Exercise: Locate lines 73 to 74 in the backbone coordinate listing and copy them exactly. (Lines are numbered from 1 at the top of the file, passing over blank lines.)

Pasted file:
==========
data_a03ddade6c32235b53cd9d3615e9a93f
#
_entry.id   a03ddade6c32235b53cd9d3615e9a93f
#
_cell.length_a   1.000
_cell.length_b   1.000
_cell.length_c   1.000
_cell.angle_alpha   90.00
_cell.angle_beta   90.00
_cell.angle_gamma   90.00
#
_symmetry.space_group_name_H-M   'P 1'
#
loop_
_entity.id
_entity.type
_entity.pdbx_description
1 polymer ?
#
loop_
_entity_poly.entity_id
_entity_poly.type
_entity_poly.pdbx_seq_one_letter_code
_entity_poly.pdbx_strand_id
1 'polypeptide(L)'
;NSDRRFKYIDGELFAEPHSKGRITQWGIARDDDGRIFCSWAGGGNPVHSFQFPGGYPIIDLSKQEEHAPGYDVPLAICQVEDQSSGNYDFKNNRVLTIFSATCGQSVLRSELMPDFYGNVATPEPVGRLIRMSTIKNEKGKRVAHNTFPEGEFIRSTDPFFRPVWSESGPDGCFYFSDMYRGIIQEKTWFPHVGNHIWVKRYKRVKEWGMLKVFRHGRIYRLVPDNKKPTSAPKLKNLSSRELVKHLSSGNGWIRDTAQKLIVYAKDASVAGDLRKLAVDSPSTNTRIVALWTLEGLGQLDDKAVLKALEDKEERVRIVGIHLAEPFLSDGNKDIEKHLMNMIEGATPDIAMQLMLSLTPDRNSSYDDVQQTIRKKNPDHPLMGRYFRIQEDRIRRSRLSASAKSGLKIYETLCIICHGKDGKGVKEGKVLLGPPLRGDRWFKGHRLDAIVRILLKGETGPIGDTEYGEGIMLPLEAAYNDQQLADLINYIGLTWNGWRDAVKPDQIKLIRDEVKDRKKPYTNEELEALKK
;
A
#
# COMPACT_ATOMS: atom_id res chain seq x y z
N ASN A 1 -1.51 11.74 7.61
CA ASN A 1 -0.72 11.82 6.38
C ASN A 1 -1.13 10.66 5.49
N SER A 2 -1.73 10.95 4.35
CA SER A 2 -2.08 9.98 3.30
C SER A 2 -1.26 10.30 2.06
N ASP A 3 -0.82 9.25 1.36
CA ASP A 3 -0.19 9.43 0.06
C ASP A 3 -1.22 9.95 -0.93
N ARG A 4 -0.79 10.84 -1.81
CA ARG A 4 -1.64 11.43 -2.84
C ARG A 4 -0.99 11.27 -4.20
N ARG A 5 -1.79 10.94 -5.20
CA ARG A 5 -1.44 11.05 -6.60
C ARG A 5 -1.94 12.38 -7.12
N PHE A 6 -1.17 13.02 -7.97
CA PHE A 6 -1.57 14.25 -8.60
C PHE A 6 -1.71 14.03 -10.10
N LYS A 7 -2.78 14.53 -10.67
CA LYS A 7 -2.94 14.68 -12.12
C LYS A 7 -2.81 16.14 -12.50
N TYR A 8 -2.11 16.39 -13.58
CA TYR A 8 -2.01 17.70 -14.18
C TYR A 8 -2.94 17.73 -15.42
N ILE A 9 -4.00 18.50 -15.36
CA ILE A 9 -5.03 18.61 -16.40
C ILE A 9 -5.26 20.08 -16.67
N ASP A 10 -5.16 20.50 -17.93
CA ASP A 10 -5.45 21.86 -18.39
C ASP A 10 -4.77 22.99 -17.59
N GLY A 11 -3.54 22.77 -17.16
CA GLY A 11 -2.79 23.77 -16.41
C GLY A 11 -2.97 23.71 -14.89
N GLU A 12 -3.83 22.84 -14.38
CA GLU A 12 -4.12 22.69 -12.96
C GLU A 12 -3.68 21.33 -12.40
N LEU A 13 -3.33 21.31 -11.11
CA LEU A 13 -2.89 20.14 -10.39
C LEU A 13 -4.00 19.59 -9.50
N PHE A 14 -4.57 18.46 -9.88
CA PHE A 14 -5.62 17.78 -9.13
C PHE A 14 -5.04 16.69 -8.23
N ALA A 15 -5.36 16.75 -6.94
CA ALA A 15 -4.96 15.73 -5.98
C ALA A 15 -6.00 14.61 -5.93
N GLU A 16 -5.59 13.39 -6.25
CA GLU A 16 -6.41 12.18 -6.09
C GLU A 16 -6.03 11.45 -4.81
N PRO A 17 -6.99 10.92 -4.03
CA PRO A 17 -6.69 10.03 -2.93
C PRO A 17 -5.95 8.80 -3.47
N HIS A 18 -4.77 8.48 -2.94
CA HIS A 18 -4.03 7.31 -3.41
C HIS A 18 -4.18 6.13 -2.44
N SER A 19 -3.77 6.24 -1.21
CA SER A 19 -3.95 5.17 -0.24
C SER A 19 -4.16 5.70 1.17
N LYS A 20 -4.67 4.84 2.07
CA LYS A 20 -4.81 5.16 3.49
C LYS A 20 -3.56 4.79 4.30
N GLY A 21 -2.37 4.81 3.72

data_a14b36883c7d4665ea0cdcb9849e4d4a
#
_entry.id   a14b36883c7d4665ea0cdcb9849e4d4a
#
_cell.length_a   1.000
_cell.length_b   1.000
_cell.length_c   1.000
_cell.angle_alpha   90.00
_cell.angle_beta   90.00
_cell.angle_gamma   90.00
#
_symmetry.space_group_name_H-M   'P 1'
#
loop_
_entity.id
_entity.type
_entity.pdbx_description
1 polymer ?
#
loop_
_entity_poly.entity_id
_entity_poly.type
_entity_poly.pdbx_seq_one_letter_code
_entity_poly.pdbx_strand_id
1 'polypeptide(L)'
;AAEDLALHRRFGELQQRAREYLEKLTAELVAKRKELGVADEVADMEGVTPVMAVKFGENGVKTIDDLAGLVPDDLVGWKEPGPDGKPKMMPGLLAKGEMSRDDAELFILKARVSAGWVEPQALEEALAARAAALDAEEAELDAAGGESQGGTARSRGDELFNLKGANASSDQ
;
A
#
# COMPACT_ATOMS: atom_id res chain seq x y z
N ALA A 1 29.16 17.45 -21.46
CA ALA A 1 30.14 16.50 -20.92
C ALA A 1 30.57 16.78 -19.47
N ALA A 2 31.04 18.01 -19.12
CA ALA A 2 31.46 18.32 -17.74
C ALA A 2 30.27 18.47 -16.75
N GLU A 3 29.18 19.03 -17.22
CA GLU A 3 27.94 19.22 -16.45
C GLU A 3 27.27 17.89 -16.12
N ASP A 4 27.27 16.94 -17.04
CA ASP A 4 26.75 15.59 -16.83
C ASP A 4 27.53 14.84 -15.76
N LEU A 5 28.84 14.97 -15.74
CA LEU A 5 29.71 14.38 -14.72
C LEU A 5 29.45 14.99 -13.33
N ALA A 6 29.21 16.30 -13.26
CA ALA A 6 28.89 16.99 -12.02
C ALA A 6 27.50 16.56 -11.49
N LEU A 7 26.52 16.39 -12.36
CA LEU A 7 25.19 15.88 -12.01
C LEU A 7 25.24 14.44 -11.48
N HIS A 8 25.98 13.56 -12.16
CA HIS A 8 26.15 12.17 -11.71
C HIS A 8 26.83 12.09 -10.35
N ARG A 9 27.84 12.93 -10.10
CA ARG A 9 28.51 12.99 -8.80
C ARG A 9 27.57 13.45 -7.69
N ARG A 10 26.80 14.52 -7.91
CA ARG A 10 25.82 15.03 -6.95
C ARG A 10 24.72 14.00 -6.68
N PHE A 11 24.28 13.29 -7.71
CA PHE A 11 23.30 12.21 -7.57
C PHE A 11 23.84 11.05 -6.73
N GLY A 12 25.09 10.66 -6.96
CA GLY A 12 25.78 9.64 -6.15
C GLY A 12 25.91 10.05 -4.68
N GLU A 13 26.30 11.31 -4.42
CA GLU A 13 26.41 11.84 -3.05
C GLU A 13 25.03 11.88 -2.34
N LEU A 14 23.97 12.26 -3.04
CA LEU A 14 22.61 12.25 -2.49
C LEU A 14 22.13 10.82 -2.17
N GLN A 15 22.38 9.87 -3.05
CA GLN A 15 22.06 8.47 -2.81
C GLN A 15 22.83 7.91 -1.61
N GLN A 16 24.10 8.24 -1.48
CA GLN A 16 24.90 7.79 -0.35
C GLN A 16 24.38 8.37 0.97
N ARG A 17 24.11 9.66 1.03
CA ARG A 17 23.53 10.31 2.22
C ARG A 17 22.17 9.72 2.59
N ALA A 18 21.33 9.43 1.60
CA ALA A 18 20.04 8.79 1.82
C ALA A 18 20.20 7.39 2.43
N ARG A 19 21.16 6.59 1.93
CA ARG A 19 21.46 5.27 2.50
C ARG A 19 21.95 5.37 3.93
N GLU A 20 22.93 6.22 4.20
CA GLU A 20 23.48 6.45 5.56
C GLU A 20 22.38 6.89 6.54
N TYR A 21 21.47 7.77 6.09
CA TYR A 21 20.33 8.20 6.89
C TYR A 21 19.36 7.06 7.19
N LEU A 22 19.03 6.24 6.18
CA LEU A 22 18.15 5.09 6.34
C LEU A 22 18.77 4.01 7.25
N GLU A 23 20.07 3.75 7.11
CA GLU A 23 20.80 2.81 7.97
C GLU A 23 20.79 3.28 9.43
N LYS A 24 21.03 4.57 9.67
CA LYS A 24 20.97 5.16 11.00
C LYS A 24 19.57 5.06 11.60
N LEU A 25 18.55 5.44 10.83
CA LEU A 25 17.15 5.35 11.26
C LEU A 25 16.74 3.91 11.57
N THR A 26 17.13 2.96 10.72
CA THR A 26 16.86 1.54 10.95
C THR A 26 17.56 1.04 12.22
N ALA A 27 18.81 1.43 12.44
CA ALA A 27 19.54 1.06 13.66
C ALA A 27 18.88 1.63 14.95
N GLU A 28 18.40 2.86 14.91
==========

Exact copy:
N ALA A 15 -5.36 16.75 -6.94
CA ALA A 15 -4.96 15.73 -5.98